Hi all -- Sorry I'm coming into this a little late.

What I'd really like is a clean compile so that if I introduce some
suspicious code, I clearly see a new warning message displayed in the
output, so that I can investigate it. What I don't want is to have all
warnings disabled so that I never see a message about my bogus change. If
the warning is displayed, but I miss it because it's buried in hundreds or
thousands of other warnings unrelated to my code change, then that's just as
bad as having it disabled and not displayed at all.

> Perhaps the middle ground is to place the #pagma's in the 
> CMake generated include/osg/Config file?

This seems like the worst solution, because not only does it disable all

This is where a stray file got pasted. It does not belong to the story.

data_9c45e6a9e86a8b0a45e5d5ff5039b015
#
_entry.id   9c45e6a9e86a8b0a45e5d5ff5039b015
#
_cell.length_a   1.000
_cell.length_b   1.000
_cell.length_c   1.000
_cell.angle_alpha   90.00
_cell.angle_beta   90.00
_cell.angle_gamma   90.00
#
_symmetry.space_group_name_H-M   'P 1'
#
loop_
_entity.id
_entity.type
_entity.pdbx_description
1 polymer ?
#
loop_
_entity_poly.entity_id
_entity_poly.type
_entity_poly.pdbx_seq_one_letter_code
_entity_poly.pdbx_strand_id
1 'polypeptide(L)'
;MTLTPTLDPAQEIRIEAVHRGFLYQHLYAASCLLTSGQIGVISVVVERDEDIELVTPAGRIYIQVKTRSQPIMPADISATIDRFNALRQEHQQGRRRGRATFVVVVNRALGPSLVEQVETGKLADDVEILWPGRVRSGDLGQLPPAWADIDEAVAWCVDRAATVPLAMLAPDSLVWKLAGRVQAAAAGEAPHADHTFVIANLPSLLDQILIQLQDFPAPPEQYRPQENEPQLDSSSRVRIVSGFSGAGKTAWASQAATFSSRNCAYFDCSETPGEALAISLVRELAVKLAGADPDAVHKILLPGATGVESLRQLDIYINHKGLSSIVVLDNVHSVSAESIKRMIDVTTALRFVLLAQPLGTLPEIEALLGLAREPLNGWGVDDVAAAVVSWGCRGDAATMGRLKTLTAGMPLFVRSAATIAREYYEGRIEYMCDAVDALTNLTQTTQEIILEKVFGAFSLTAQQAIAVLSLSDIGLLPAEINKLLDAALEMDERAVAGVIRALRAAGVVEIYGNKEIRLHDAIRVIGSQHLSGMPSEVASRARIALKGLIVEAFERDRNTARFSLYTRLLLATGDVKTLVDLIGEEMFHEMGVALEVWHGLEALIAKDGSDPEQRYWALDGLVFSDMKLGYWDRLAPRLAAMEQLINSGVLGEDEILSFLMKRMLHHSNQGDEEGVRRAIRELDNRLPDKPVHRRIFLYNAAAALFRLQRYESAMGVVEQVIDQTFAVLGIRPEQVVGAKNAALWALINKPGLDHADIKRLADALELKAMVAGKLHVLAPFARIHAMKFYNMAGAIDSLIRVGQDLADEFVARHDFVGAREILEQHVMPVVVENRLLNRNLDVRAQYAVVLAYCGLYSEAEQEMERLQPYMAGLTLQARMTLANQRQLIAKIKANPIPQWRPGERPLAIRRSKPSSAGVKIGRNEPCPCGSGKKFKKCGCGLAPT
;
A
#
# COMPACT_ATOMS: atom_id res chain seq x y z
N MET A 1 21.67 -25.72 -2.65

warnings in the OSG headers, it also disables it in my own application code
that directly or indirectly includes osg/Config. If I change code and
introduce a warning, I'll never see the warning message displayed because
osg/Config disabled it.

> The other approach is to do an explicit casts to avoid the 
> warnings in the first place.  This is more wordy and while of 
> dubious practical value would at least fix the warnings.

Yes, this is probably the best solution, but is a prohibitive task to bite
off for a large existing code base.

A third solution, as Wojtek mentioned, is to wrap each OSG header file with
#pragma push/pop so that warnings can be disabled just in the header, and
not in user code that includes the header. This could be done by changing
all OSG headers to include CMake-generated prefix and suffix files that
contain the push/pops and disables. This is still an undesirable solution
because it turns all warnings off in OSG headers, even for future code
changes, but is no worse than what we had before and is relatively easy to

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